Response strategy in the dual-solution plus maze is regarded as a form of stimulus-response learning. In this study, by using an outcome devaluation procedure, we show that it can be based on both action-outcome and stimulus-response habit learning, depending on the amount of training that the animals receive. Furthermore, we show that deactivation of the dorsomedial and the dorso-lateral striatum with Botulinum neurotoxin A, mimicked or abolished, respectively, the effects of practice on the sensitivity of the response strategy to outcome devaluation. These findings have relevant implications for the understanding of the learning mechanisms underlying different overt behaviors in this widely used maze task.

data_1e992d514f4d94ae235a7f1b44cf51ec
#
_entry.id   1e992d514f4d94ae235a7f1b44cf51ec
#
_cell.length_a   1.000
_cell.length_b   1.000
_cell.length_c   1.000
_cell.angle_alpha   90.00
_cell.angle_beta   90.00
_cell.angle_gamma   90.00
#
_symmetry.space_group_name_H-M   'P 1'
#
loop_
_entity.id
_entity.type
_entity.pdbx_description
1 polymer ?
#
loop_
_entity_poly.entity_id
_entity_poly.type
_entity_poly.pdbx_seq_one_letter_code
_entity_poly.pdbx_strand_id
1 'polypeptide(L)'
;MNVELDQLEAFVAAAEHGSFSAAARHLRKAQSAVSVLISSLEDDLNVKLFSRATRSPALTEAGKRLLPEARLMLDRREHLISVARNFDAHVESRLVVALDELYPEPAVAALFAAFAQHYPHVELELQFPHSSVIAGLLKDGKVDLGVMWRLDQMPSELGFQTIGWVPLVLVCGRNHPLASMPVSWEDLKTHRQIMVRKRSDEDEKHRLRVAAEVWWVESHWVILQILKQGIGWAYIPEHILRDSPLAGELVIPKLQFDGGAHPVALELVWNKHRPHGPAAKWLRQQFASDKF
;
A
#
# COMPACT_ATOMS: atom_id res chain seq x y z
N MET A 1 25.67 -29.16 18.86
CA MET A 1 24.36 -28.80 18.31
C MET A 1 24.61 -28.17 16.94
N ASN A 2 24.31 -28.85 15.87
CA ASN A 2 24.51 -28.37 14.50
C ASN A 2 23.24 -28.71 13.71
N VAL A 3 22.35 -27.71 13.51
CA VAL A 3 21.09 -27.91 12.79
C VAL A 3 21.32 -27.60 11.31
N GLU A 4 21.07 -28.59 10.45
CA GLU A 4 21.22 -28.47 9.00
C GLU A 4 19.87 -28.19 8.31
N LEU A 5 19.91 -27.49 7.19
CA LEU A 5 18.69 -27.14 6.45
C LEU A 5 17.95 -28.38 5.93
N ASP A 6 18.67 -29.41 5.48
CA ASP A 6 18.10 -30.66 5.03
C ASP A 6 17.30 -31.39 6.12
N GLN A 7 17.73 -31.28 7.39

ASJC Scopus subject areas
- Cognitive Neuroscience
- Cellular and Molecular Neuroscience
- Neuropsychology and Physiological Psychology